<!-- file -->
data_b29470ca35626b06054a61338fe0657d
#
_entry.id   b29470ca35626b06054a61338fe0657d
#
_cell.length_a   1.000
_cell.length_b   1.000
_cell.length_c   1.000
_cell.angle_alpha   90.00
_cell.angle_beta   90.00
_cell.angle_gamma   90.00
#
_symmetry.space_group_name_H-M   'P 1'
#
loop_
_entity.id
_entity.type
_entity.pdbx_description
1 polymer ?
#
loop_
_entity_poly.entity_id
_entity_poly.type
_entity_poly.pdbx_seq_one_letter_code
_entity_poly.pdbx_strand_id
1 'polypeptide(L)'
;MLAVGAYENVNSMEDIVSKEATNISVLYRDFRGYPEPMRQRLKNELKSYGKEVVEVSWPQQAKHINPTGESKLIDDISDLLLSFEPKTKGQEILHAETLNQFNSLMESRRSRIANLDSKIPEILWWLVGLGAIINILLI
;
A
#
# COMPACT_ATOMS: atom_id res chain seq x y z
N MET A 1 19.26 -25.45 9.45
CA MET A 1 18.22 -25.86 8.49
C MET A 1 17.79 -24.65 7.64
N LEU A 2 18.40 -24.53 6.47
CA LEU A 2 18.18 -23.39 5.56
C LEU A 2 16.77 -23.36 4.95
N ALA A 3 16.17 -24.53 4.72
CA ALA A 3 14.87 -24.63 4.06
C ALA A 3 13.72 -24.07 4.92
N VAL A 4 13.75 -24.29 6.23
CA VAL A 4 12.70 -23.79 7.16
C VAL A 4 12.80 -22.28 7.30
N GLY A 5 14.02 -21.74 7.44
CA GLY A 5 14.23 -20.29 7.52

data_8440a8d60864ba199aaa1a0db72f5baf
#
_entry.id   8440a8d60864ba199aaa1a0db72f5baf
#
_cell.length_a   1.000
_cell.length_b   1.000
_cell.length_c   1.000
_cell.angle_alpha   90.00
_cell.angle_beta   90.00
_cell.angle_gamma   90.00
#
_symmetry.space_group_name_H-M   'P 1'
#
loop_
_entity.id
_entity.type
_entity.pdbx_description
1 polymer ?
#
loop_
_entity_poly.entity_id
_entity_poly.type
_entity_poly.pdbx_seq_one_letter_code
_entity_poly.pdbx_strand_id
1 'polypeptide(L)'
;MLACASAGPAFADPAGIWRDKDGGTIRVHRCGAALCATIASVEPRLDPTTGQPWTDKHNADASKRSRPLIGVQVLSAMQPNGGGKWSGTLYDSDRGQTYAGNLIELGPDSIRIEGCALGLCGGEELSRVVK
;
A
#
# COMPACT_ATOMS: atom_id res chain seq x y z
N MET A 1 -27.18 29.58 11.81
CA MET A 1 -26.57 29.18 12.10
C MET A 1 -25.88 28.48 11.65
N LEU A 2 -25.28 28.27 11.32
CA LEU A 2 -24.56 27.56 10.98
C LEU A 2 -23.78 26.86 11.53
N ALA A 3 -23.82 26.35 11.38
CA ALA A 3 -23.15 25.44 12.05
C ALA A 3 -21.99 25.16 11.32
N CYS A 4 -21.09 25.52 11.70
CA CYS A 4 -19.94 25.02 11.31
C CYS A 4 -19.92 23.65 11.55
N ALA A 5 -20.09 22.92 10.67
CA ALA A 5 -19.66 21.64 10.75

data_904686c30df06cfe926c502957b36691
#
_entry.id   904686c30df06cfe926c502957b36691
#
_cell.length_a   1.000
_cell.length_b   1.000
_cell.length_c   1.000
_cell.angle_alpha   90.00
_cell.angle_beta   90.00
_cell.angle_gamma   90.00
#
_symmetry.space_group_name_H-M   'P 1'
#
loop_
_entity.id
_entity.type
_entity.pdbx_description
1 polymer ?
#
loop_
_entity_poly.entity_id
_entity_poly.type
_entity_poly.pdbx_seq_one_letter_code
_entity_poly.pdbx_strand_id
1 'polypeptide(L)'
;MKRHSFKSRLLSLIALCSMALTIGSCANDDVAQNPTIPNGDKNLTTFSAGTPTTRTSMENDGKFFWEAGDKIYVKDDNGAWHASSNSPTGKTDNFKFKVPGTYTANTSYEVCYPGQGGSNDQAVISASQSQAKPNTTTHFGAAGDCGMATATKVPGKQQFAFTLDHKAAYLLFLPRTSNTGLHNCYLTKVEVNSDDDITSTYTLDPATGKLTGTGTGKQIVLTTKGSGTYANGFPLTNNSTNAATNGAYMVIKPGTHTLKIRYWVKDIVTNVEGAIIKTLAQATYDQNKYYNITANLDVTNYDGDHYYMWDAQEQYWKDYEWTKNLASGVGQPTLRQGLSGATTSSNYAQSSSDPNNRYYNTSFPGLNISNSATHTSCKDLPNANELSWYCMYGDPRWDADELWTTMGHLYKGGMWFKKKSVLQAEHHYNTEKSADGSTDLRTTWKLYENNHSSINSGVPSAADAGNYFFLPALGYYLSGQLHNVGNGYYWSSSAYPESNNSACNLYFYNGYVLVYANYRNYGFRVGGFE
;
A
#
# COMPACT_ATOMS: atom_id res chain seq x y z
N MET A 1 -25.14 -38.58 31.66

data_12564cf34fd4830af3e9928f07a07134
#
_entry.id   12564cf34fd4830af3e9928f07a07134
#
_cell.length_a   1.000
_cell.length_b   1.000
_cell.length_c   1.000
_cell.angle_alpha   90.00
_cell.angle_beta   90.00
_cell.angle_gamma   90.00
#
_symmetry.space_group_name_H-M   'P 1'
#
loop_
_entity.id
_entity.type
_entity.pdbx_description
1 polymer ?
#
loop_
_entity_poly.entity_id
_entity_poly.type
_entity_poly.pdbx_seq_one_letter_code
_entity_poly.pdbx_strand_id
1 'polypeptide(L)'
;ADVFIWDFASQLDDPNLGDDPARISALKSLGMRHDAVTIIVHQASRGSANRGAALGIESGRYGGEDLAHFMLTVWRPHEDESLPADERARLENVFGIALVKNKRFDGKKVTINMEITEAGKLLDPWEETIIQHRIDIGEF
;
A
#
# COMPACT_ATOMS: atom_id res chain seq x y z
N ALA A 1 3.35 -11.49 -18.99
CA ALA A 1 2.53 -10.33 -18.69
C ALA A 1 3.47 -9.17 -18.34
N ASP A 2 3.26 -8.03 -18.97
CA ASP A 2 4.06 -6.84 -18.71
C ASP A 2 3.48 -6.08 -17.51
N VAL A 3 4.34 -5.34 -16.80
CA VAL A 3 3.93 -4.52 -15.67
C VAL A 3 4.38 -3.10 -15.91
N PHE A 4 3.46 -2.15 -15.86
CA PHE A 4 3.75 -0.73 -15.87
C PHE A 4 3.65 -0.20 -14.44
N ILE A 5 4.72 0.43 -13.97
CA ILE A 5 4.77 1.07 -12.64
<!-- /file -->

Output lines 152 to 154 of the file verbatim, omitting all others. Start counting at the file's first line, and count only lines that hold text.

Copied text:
C ALA A 1 3.47 -9.17 -18.34
N ASP A 2 3.26 -8.03 -18.97
CA ASP A 2 4.06 -6.84 -18.71